As Herman Göring might have said, ‘when I hear the name Carl von Clausewitz, I reach for my gun’. (He actually made the comment about the word ‘culture’.) Particularly when the reference occurs early on in a speech and when it’s followed, in short order, with a machine-gun like spray of other military theorists—finishing up with Azar Gat. There was, however, method in Air Marshal Geoff Brown’s dinner speech to the Australian Strategic Policy Institute and the reference to Gat (who believes traditional war is in decline in today’s world) was certainly not accidental.
The Chief of Air Force began with a discursive explanation of how airpower had begun, during World War One, as little more than an ancillary to the real protagonists deciding the result on the ground. Then came the almost obligatory development of his theme, the transition from appendage to enabler in World War Two.
Perhaps I’ve listened to too many after-dinner speeches. I’d almost begun to drift off and count the rosettes on the ceiling. ‘Now’, I thought to myself, ‘there’ll be an elaboration of how the RAAF has subsequently become the decisive factor in the military equation’. That was a mistake.
When Brown turned to the present he suddenly became specific. Gone were the broad brush-strokes with their theoretical references; replacing them came details and particulars. But, and much to my surprise, there weren’t any references to the third generation of war—one where airpower reigned supreme. Instead the Chief emphasised something we journalists find it difficult to get our heads around: there are no simplistic answers in modern conflict. It requires a team to achieve the objective, and every player has their part.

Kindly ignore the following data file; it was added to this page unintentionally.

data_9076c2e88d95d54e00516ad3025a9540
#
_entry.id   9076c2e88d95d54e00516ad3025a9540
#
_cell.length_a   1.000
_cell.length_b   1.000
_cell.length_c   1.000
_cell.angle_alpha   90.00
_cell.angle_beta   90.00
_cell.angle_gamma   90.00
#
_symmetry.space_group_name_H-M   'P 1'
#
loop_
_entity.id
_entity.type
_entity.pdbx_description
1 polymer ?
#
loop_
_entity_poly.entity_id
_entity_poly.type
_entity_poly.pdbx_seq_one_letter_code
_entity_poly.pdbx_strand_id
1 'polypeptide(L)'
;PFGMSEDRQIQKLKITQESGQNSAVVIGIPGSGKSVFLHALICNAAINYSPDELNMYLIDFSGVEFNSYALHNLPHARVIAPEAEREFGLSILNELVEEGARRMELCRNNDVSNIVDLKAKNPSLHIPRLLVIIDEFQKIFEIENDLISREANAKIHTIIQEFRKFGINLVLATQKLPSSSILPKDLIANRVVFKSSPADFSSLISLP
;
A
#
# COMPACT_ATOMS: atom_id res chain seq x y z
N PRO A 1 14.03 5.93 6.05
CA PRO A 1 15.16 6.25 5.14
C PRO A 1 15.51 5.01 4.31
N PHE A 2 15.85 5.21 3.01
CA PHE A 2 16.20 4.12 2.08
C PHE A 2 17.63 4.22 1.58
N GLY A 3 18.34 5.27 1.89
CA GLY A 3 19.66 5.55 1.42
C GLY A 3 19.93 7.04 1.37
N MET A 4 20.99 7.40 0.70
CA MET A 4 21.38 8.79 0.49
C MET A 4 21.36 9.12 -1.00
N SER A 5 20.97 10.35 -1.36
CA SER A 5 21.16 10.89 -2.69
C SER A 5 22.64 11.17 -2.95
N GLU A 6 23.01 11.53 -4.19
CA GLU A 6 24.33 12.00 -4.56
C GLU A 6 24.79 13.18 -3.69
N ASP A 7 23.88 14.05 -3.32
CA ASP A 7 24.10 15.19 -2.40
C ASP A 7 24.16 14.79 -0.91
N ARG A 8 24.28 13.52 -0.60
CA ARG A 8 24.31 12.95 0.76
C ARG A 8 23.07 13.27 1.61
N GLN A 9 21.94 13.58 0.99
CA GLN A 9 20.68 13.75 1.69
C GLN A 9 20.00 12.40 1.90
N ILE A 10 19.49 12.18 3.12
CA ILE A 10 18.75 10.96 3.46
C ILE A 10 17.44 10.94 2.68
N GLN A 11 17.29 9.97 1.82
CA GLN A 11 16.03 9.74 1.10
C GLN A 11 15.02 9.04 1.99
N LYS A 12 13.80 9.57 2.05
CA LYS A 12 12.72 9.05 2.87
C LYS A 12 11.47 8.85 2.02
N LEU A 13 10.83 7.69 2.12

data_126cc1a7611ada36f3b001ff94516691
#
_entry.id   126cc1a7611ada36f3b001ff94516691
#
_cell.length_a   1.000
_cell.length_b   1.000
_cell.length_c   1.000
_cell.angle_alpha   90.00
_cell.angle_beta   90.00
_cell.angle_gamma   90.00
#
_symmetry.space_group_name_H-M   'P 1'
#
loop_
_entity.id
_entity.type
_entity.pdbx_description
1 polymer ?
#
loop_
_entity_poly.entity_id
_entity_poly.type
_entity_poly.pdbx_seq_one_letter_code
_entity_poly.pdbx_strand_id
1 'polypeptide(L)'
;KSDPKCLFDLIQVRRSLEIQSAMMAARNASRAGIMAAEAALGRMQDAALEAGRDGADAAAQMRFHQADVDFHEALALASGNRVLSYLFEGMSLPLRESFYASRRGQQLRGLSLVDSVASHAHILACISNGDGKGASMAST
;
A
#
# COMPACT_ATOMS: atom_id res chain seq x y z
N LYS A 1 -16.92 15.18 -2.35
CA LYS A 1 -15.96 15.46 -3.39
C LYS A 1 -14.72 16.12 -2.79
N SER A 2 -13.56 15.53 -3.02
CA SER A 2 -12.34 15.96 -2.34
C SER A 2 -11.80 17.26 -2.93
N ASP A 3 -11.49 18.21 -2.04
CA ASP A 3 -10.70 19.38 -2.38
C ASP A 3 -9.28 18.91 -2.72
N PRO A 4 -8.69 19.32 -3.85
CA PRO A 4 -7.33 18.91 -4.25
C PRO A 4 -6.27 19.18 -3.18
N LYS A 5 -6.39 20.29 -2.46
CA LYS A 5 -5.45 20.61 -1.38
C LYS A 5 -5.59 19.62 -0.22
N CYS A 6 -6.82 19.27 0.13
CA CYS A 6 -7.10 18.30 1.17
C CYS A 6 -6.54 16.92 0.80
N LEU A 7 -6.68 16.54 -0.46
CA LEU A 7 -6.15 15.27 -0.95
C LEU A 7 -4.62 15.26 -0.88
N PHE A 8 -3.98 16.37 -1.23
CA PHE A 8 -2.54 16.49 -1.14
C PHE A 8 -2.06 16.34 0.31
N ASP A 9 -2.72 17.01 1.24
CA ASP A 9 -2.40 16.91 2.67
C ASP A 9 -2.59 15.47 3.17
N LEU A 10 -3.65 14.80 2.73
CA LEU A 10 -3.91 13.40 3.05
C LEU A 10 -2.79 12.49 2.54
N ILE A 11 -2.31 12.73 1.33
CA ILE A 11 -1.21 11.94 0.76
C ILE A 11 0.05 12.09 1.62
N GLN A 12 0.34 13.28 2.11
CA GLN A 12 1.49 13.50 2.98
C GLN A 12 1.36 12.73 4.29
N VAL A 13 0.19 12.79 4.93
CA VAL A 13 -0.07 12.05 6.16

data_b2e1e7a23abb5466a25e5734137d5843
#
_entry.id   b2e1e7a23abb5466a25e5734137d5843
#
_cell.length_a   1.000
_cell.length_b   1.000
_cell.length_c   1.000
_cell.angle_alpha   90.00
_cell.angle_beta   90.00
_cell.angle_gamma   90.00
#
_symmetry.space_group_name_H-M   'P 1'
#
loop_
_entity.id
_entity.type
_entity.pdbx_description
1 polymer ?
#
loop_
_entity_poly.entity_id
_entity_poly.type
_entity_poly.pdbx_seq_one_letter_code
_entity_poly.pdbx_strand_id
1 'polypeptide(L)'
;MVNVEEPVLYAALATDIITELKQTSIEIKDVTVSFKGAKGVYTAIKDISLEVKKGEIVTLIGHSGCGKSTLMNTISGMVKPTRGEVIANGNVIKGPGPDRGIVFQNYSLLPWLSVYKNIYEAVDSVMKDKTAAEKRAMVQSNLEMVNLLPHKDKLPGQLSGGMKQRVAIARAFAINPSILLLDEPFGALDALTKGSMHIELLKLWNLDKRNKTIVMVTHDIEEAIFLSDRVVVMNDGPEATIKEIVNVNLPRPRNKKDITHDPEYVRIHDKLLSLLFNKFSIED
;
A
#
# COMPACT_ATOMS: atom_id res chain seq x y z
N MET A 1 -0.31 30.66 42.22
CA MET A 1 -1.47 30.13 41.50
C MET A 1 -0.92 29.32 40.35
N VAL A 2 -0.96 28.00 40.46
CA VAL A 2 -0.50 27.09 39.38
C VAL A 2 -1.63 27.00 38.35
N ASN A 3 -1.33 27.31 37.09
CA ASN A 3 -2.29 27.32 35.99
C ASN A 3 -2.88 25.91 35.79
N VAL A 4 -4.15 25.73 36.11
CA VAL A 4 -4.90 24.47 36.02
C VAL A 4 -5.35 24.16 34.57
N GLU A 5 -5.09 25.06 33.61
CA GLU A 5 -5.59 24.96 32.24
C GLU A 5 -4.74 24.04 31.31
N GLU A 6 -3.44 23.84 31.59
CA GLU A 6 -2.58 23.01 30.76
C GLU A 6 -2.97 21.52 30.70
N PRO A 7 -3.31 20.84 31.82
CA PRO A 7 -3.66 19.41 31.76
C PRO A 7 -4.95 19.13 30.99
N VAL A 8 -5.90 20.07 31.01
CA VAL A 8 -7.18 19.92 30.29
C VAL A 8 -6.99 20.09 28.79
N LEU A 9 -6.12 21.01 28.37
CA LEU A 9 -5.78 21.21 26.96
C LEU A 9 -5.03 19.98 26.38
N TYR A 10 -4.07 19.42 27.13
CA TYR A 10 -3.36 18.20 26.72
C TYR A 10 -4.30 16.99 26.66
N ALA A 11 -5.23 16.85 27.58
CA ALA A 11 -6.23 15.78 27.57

It’s interesting to hear this sort of talk from one of the three service chiefs, particularly at a time of increasing financial stringencies. While it’s true the announcement we’re going to buy the Joint Strike Fighter means the RAAF has already been given its Christmas and birthday presents for many years to come, technology is developing fast.
The big question, of course, is how rapidly unmanned systems will develop. As long ago as 2011, even the Economist was predicting that the piloted plane could soon become a thing of the past. But, and as Brown pointed out, that’s misreading the lessons of history.
His message was that there is no silver bullet. Military effects are created by a system of systems. Brown had just as much time in his speech for the maintenance engineer as he did for the unmanned drone.
We don’t reflect on that often enough. It’s in our nature to look for the sensational breakthrough technology; the wonder-weapon. Those don’t exist. That’s probably not the message Brown wanted us to take away from his speech—but it’s not a bad one. And it’s a relief to see that even the head of the RAAF’s capable of understanding that airpower alone never wins wars.
Apart, of course, from Bosnia.
Nic Stuart is a columnist with the Canberra Times. Image credit: Luke Wilson, ASPI.